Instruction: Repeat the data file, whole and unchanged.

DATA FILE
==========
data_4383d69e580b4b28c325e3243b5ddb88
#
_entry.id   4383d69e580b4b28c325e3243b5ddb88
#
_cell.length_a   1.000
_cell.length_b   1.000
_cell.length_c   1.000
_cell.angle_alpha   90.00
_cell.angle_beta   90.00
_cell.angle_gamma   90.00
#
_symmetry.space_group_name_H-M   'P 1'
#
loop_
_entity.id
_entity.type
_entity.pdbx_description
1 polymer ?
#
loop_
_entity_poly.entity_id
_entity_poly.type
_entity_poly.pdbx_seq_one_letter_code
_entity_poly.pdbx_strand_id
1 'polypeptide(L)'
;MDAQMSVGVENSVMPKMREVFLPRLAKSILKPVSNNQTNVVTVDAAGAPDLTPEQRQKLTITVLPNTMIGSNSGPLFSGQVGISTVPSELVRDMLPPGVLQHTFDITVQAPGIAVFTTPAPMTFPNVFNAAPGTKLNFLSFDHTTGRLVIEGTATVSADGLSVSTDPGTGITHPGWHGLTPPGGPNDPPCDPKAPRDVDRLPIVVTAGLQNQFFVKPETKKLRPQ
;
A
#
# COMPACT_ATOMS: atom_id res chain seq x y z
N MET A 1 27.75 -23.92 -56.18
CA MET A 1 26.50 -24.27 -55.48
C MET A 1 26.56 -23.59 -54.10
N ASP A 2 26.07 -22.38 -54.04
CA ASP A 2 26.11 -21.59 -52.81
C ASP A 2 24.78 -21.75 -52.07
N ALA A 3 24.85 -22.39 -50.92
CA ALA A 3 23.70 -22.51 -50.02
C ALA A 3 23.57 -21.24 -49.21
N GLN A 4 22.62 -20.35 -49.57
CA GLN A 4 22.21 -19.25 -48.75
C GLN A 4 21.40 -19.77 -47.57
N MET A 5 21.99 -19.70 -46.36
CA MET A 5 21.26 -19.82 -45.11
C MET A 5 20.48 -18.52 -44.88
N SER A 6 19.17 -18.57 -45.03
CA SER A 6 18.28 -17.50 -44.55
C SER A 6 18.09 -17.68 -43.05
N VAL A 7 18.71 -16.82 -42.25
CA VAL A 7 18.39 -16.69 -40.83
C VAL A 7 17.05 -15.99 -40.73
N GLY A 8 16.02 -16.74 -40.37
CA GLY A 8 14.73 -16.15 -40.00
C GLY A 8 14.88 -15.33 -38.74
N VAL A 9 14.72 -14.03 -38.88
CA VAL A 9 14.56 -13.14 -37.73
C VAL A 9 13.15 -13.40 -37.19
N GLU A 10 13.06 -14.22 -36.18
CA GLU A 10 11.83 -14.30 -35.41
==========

data_4383d69e580b4b28c325e3243b5ddb88
#
_entry.id   4383d69e580b4b28c325e3243b5ddb88
#
_cell.length_a   1.000
_cell.length_b   1.000
_cell.length_c   1.000
_cell.angle_alpha   90.00
_cell.angle_beta   90.00
_cell.angle_gamma   90.00
#
_symmetry.space_group_name_H-M   'P 1'
#
loop_
_entity.id
_entity.type
_entity.pdbx_description
1 polymer ?
#
loop_
_entity_poly.entity_id
_entity_poly.type
_entity_poly.pdbx_seq_one_letter_code
_entity_poly.pdbx_strand_id
1 'polypeptide(L)'
;MDAQMSVGVENSVMPKMREVFLPRLAKSILKPVSNNQTNVVTVDAAGAPDLTPEQRQKLTITVLPNTMIGSNSGPLFSGQVGISTVPSELVRDMLPPGVLQHTFDITVQAPGIAVFTTPAPMTFPNVFNAAPGTKLNFLSFDHTTGRLVIEGTATVSADGLSVSTDPGTGITHPGWHGLTPPGGPNDPPCDPKAPRDVDRLPIVVTAGLQNQFFVKPETKKLRPQ
;
A
#
# COMPACT_ATOMS: atom_id res chain seq x y z
N MET A 1 27.75 -23.92 -56.18
CA MET A 1 26.50 -24.27 -55.48
C MET A 1 26.56 -23.59 -54.10
N ASP A 2 26.07 -22.38 -54.04
CA ASP A 2 26.11 -21.59 -52.81
C ASP A 2 24.78 -21.75 -52.07
N ALA A 3 24.85 -22.39 -50.92
CA ALA A 3 23.70 -22.51 -50.02
C ALA A 3 23.57 -21.24 -49.21
N GLN A 4 22.62 -20.35 -49.57
CA GLN A 4 22.21 -19.25 -48.75
C GLN A 4 21.40 -19.77 -47.57
N MET A 5 21.99 -19.70 -46.36
CA MET A 5 21.26 -19.82 -45.11
C MET A 5 20.48 -18.52 -44.88
N SER A 6 19.17 -18.57 -45.03
CA SER A 6 18.28 -17.50 -44.55
C SER A 6 18.09 -17.68 -43.05
N VAL A 7 18.71 -16.82 -42.25
CA VAL A 7 18.39 -16.69 -40.83
C VAL A 7 17.05 -15.99 -40.73
N GLY A 8 16.02 -16.74 -40.37
CA GLY A 8 14.73 -16.15 -40.00
C GLY A 8 14.88 -15.33 -38.74
N VAL A 9 14.72 -14.03 -38.88
CA VAL A 9 14.56 -13.14 -37.73
C VAL A 9 13.15 -13.40 -37.19
N GLU A 10 13.06 -14.22 -36.18
CA GLU A 10 11.83 -14.30 -35.41